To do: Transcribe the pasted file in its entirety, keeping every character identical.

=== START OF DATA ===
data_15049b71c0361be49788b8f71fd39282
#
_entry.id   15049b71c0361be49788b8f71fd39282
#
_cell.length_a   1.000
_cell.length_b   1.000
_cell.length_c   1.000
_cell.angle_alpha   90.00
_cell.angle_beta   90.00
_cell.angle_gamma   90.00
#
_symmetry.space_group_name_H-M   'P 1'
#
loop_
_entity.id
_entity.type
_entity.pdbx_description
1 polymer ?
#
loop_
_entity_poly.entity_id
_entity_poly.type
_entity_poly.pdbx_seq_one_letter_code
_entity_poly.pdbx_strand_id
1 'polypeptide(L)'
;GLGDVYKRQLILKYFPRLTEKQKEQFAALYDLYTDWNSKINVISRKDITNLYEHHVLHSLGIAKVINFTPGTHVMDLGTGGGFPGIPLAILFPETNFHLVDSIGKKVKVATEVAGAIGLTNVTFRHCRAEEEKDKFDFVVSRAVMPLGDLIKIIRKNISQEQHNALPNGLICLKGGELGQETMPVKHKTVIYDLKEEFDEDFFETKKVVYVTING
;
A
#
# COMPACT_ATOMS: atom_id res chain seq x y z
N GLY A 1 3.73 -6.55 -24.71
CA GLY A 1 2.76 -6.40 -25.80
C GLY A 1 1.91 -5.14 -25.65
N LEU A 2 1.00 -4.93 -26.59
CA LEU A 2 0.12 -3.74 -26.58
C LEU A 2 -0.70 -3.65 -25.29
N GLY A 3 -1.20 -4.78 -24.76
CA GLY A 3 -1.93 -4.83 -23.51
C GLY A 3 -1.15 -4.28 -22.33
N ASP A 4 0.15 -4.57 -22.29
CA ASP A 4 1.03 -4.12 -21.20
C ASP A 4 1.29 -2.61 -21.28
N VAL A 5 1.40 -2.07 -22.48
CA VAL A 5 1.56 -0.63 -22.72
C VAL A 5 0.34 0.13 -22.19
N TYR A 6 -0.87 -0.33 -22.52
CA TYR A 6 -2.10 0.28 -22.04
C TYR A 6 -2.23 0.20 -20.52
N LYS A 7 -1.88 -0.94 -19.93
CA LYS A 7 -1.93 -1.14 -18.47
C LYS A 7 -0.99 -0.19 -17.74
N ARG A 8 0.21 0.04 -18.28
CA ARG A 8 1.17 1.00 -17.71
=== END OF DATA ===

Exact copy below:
data_15049b71c0361be49788b8f71fd39282
#
_entry.id   15049b71c0361be49788b8f71fd39282
#
_cell.length_a   1.000
_cell.length_b   1.000
_cell.length_c   1.000
_cell.angle_alpha   90.00
_cell.angle_beta   90.00
_cell.angle_gamma   90.00
#
_symmetry.space_group_name_H-M   'P 1'
#
loop_
_entity.id
_entity.type
_entity.pdbx_description
1 polymer ?
#
loop_
_entity_poly.entity_id
_entity_poly.type
_entity_poly.pdbx_seq_one_letter_code
_entity_poly.pdbx_strand_id
1 'polypeptide(L)'
;GLGDVYKRQLILKYFPRLTEKQKEQFAALYDLYTDWNSKINVISRKDITNLYEHHVLHSLGIAKVINFTPGTHVMDLGTGGGFPGIPLAILFPETNFHLVDSIGKKVKVATEVAGAIGLTNVTFRHCRAEEEKDKFDFVVSRAVMPLGDLIKIIRKNISQEQHNALPNGLICLKGGELGQETMPVKHKTVIYDLKEEFDEDFFETKKVVYVTING
;
A
#
# COMPACT_ATOMS: atom_id res chain seq x y z
N GLY A 1 3.73 -6.55 -24.71
CA GLY A 1 2.76 -6.40 -25.80
C GLY A 1 1.91 -5.14 -25.65
N LEU A 2 1.00 -4.93 -26.59
CA LEU A 2 0.12 -3.74 -26.58
C LEU A 2 -0.70 -3.65 -25.29
N GLY A 3 -1.20 -4.78 -24.76
CA GLY A 3 -1.93 -4.83 -23.51
C GLY A 3 -1.15 -4.28 -22.33
N ASP A 4 0.15 -4.57 -22.29
CA ASP A 4 1.03 -4.12 -21.20
C ASP A 4 1.29 -2.61 -21.28
N VAL A 5 1.40 -2.07 -22.48
CA VAL A 5 1.56 -0.63 -22.72
C VAL A 5 0.34 0.13 -22.19
N TYR A 6 -0.87 -0.33 -22.52
CA TYR A 6 -2.10 0.28 -22.04
C TYR A 6 -2.23 0.20 -20.52
N LYS A 7 -1.88 -0.94 -19.93
CA LYS A 7 -1.93 -1.14 -18.47
C LYS A 7 -0.99 -0.19 -17.74
N ARG A 8 0.21 0.04 -18.28
CA ARG A 8 1.17 1.00 -17.71